US census shouldn’t ask about citizenship
The population count has to be accurate. Questions that scare immigrants and minority-group members would make it less so.
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There are many ways to illustrate the importance of the U.S. census, and one that should resonate strongly with conservatives is this: It is required by the Constitution. And right up front — Article 1, Section 2.
The Founding Fathers thought it was pretty important, and it is. For one thing, the census — which is designed to be a complete count of the U.S. population conducted every 10 years — determines how many seats in the House of Representatives are awarded to each state. The population counts produced by the census also help determine how hundreds of billions of federal dollars are distributed across states and localities, and influence the decisions of businesses and state and local governments. Problems with the 2020 census will be with us until at least the next count, 10 years later.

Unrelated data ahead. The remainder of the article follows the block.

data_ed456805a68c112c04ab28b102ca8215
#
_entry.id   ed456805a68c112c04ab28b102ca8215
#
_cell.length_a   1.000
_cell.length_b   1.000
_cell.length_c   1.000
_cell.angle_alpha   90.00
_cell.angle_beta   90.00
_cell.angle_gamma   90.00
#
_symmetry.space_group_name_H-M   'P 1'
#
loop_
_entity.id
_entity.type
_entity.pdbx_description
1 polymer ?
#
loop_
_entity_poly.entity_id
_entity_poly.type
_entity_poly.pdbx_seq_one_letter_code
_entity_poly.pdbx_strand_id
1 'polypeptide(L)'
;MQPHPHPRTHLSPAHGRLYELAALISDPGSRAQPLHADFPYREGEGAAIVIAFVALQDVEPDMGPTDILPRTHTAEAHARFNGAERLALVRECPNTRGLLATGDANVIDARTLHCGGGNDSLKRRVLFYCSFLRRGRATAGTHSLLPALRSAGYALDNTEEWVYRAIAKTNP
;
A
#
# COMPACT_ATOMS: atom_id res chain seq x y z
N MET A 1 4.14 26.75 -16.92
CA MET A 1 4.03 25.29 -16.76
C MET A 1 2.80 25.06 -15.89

It’s critical, then, that the 2020 census counts be accurate. A great way to decrease accuracy is to ask people completing the census survey if they are American citizens. The Justice Department, unwisely, has formally asked the Census Bureau to include a citizenship question on the upcoming census questionnaire. The secretary of commerce should deny this request. If he doesn’t, Congress should step in.
Why? Given the anti-immigrant and anti-minority rhetoric from President Donald Trump and many on the political right, Hispanics, immigrants and members of minority groups probably start by being concerned about answering any survey questions. A citizenship question would only make this problem worse.